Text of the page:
DLA Piper's CIO, Paul Gilford, confirmed the law firm's transition to the iManage Cloud across the UK and EMEA, which is expected to be completed by 2024. This decision, made in June, is part of a strategic shift to move all possible systems to the cloud. The transition, led by iManage, followed a lengthy due diligence process and aims to enhance performance, especially in document accessibility.
UK-based no-code SaaS platform, Kim, has achieved SOC 2 Type 1 compliance certification for its cloud-hosted platform, reflecting its commitment to data security and customer privacy. This certification is a high standard in the SaaS industry and complements Kim's existing IS27001 accreditation, further demonstrating the company's dedication to secure and efficient service delivery.
The California Legislature has approved SB 553, a bill requiring companies to develop workplace violence prevention plans, effective from January 2025. The legislation mandates employers to keep records of violent incidents and train employees on reporting such events. It also grants union representatives the right to seek temporary restraining orders for workers subjected to violence. The bill was prompted by a 2021 shooting at a Santa Clara Valley railyard and is currently awaiting Governor Gavin Newsom's approval.
Legal technology consultancy Pinnacle is extending its reach to the APAC region, appointing former Ashurst executive Scott Sonter as principal consultant. The expansion aims to offer in-time-zone support to its global clients and regional firms, who previously relied on out-of-time-zone assistance. This move follows Pinnacle's successful growth in the US, UK, and Europe.
The article highlights the significance of networking for lawyers and offers strategies to build a professional network. It suggests lawyers should focus on personal interests, professional organizations, and community involvement to form genuine connections. The author warns against participating in activities that don't align with personal interests, as it may appear inauthentic. The article also stresses the importance of being strategic about networking locations and that lawyers can start building their network at any stage of their career.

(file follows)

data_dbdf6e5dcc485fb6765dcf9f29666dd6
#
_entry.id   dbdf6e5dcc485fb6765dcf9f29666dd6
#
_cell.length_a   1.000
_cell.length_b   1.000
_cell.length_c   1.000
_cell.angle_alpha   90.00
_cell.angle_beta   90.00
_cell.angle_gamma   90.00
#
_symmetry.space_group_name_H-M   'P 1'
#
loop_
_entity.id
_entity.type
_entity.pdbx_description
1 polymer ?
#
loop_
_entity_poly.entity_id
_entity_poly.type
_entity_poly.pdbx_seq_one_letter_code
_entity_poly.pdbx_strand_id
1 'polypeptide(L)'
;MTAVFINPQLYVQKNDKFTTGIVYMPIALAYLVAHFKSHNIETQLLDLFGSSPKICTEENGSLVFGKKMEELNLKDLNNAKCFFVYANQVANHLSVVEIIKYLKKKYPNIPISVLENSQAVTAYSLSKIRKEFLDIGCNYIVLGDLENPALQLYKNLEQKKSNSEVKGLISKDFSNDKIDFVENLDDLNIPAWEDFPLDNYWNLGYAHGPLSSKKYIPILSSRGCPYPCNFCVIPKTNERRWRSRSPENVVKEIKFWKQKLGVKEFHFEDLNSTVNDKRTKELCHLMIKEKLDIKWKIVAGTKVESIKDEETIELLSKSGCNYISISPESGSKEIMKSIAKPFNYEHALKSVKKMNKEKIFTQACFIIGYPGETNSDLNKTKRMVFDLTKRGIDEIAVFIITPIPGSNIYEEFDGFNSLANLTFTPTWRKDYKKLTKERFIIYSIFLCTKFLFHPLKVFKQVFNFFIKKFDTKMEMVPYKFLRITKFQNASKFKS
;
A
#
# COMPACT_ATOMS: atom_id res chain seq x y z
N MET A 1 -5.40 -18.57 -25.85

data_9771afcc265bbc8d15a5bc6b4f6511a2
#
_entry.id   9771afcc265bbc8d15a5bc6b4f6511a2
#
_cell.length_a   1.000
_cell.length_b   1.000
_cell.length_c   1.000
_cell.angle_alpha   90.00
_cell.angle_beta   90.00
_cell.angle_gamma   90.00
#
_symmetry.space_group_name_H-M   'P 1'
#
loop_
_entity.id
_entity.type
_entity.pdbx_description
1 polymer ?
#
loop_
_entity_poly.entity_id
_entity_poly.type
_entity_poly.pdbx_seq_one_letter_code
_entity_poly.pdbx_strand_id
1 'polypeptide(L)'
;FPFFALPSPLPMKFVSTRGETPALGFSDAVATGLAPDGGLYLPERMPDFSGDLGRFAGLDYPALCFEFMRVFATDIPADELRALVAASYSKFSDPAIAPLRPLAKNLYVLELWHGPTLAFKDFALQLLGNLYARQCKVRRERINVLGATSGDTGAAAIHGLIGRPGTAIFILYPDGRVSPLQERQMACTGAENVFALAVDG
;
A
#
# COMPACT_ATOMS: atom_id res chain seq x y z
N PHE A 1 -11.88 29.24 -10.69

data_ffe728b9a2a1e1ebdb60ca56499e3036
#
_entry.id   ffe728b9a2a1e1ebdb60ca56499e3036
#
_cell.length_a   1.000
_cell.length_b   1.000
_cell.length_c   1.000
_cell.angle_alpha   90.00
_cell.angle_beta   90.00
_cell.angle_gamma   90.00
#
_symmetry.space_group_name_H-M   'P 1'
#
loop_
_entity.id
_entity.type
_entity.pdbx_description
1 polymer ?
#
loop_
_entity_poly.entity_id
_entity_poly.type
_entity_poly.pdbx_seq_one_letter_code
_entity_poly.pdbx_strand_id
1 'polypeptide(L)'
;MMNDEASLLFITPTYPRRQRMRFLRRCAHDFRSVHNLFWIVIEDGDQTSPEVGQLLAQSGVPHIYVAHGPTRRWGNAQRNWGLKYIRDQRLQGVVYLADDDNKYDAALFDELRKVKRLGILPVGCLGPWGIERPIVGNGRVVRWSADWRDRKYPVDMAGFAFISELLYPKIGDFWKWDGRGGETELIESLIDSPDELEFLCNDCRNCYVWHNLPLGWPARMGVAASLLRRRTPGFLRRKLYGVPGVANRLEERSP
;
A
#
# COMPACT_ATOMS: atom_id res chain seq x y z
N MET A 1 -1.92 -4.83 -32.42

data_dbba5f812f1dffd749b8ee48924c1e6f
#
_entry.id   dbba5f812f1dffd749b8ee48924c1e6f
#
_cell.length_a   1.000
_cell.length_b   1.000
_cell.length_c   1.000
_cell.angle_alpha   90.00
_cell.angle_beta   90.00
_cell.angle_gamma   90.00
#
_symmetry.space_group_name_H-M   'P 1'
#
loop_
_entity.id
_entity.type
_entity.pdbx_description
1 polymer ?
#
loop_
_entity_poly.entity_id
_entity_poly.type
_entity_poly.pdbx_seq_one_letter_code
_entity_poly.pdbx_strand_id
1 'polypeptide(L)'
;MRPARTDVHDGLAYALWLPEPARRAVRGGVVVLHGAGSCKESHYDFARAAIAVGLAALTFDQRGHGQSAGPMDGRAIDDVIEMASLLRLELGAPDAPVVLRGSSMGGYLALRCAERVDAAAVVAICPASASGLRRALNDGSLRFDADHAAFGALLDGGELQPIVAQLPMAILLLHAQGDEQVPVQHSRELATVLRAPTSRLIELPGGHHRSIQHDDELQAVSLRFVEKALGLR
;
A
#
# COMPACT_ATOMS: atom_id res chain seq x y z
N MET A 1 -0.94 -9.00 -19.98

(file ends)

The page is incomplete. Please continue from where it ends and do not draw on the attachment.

UnternehmerTUM is holding a conference, "How to Build a Legal Tech Unicorn", on 27th September in Munich. The event will focus on the development of disruptive businesses, featuring speakers from Celonis, Siemens Healthineers, and Henchman. The conference will also mark the first anniversary of the Legal Tech Colab, a hub for law-related start-ups, and will highlight the start-ups that the Colab has supported in the past year.
U.S. sale leaseback transactions dropped by 49% to $5.125 billion, down from $10.4 billion the previous year, as reported by SLB Capital Advisors. This decrease is partially attributed to a decrease in mergers and acquisitions activity, which often utilize sale leasebacks for financing. The most significant transaction of the quarter was Realty Income's acquisition of up to 415 single-tenant convenience store properties from the U.K.'s EG Group, valued at $1.5 billion.
Louise Pentland, previously chief business affairs and legal officer at PayPal, has been named chief counsel for Disney Parks, Experiences and Products at The Walt Disney Company. She will handle all legal and regulatory issues for the segment, including theme parks, cruise lines, and e-commerce platforms. The appointment comes as Disney plans a $60 billion investment in the segment over the next ten years and amidst a legal dispute with Florida Governor, Ron DeSantis.
McCarter & English Partner, Steven Weisman, advises companies to review their cyber insurance policies to confirm coverage of liabilities resulting from generative AI use. General liability policies may also cover copyright infringement issues, especially as AI tools such as ChatGPT are being utilized more for drafting memos and contracts. Microsoft has committed to covering legal expenses for Copilot AI tool users facing infringement claims.
ILTA CEO Joy Heath Rush and CLOC President Mike Haven plan to collaborate to address challenges in the legal industry, including the use of generative AI. They aim to leverage their organizations, ILTA (International Legal Technology Association) and CLOC (Corporate Legal Operations Consortium), to conduct a corporate legal survey and organize future conferences. Their collaboration seeks to provide benefits to the wider legal industry.